Among other conditions, Turkey insists that any agreement advance its hopes of joining the bloc.

BRUSSELS — European Union leaders said early Tuesday they reached the outlines for a possible deal with Ankara to return thousands of migrants to Turkey and said they were confident a full agreement could be reached at a summit next week.

During 12 hours of negotiations, Turkey insisted that any agreement would require Europe to advance Turkey’s long-delayed hope of joining the bloc.

Turkey also said it expects EU nations to ease its visa restrictions on Turkish citizens within months.

Turkey said it would be willing to make greater efforts to contain irregular migration. “This is a welcome approach,” German Chancellor Angela Merkel said, but added “it needs more time” for the member states to fully approve it.

British Prime Minister David Cameron said that “we do have the basis for a breakthrough, which is the possibility that in the future all migrants who arrive in Greece will be returned to Turkey.” The sides will now reconvene at a two-day summit starting March 17.

Turkey, home to 2.75 million refugees chiefly from neighboring Syria, surprised EU counterparts Monday by demanding a doubling of funding beyond the $3.3 billion already pledged. “Turkey is ready to work with the EU, and Turkey is ready to be a member of the EU as well,” Turkish Prime Minister Ahmet Davatoglu told reporters.

For its part, the EU sought to gain stronger commitments from Turkey to take back refugees who have reached European shores and ease a crisis that has left an estimated 13,000 to 14,000 people encamped in the wintry cold on the Greece-Macedonia border.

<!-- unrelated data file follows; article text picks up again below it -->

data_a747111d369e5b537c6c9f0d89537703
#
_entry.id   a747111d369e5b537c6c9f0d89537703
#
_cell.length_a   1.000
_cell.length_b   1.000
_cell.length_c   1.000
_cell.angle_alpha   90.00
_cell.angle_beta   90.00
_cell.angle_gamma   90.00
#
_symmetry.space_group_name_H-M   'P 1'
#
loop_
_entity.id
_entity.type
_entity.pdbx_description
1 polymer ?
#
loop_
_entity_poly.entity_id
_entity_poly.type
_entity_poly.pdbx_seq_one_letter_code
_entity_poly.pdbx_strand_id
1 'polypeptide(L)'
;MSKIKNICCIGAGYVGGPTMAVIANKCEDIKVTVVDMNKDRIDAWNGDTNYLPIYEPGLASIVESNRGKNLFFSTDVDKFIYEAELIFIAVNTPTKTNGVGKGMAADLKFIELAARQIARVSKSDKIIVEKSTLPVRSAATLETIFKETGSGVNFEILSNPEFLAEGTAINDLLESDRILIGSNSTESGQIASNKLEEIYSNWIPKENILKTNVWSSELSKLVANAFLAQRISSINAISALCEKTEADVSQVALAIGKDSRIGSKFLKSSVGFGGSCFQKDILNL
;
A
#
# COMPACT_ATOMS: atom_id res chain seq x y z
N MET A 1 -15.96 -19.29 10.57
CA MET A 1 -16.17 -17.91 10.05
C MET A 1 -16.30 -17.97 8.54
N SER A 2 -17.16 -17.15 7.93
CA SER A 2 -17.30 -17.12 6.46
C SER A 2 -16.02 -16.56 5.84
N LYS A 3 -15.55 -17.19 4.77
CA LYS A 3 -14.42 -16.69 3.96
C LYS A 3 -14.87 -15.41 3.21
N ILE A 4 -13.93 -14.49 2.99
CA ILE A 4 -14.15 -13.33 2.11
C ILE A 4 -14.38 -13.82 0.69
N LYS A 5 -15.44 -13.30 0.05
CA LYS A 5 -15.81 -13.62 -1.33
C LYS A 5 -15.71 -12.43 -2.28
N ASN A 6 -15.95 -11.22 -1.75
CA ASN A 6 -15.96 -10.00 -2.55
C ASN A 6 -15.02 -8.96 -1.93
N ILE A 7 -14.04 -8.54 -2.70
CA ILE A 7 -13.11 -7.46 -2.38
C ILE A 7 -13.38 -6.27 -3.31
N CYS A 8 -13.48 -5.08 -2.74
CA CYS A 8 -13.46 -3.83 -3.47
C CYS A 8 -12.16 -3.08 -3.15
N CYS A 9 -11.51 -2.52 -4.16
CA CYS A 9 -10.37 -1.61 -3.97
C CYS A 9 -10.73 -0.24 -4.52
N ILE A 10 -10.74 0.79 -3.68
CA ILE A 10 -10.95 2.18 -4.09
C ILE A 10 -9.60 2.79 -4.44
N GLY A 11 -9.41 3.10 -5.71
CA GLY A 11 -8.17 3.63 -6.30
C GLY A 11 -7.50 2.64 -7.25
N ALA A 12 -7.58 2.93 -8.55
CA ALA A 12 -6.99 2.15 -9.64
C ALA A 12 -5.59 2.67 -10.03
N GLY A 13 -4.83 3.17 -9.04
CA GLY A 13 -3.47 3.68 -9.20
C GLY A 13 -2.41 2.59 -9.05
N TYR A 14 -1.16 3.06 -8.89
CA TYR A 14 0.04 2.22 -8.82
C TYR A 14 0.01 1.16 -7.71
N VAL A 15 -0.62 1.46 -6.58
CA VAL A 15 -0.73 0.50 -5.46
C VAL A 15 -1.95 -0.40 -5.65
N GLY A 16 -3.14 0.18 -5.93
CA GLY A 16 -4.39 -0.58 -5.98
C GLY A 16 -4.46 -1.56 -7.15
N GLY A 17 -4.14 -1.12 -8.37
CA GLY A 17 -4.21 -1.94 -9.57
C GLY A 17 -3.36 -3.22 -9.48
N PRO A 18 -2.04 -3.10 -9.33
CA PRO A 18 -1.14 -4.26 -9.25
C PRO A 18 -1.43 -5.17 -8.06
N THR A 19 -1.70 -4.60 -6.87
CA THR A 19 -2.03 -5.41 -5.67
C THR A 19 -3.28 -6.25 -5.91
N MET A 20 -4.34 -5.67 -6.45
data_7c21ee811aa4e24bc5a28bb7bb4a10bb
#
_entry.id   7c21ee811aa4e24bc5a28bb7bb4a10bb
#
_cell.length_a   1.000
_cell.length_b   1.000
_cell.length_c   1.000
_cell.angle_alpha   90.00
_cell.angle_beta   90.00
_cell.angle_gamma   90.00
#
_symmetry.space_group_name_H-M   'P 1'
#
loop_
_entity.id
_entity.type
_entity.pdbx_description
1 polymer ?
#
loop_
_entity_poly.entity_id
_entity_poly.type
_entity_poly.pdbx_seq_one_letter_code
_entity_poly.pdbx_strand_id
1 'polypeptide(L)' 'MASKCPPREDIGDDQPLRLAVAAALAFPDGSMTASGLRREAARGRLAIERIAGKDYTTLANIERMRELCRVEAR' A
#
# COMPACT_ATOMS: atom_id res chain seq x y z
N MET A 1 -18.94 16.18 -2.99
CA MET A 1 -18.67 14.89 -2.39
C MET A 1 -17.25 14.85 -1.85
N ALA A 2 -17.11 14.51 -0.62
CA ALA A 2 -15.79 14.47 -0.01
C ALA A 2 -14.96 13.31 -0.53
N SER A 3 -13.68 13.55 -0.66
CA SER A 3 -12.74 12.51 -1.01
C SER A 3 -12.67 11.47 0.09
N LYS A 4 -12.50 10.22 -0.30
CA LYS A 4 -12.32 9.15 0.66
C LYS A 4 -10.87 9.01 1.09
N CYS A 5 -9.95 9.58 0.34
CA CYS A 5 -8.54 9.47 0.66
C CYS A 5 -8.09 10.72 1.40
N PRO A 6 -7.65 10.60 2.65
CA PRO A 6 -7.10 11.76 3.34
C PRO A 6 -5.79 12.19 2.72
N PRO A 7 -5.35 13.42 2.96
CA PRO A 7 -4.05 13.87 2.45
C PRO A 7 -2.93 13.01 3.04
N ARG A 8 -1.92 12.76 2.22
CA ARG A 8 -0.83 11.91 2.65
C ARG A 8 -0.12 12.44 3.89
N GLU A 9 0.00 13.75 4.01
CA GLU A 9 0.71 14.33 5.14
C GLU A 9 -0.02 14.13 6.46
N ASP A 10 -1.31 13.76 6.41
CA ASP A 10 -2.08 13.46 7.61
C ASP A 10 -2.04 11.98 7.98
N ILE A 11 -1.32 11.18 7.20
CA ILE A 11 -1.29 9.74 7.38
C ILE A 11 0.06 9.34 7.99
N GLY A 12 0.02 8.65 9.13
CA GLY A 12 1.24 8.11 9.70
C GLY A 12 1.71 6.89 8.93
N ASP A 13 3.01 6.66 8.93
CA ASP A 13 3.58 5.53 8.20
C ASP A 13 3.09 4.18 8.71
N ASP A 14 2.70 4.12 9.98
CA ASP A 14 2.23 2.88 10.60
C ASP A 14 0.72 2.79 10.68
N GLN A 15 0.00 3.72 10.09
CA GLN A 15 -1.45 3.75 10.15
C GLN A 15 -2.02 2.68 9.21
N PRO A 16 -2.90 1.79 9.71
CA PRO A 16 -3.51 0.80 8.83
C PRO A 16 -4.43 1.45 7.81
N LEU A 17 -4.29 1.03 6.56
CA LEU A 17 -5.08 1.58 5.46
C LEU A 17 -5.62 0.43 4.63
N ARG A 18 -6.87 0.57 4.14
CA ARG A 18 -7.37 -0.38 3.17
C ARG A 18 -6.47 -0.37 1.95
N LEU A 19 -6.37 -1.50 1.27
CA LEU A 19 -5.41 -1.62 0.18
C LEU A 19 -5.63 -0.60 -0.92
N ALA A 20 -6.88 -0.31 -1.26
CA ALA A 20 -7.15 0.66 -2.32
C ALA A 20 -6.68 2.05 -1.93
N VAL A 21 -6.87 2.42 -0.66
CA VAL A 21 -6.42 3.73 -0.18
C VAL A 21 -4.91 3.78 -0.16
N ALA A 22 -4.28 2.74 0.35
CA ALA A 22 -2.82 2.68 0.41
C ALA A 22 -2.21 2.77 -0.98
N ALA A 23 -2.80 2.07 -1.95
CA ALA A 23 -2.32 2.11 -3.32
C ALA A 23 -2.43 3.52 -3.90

“To stop refugees arriving in Greece, we have to cooperate with Turkey,” French President Francois Hollande said. Even though many saw the outlines of a deal, it was still too early to clinch it.

In Ankara, the Turkish capital, President Recep Tayyip Erdogan accused the EU of failing to provide enough of the already pledged funds. He also criticized Europe for refusing to accept asylum seekers more readily, linking that policy to needless deaths as thousands opt to cross illegally by sea from the Turkish coast to offshore Greek islands.

“We are not sending them. They are going by sea and many of them are dying. We have rescued close to 100,000 from the sea,” Erdogan said in a speech.

Turkey is seeking a new EU commitment to take Syrians and other refugee applicants via safe travel routes, such as at the land border between Turkey and Greece, to reduce drowning deaths in the Aegean Sea.

Overshadowing the summit diplomacy is Turkey’s questionable human rights record. On Friday, Turkish police stormed the headquarters of an anti-government newspaper to enforce a court order placing the paper and its sister outlets under new management.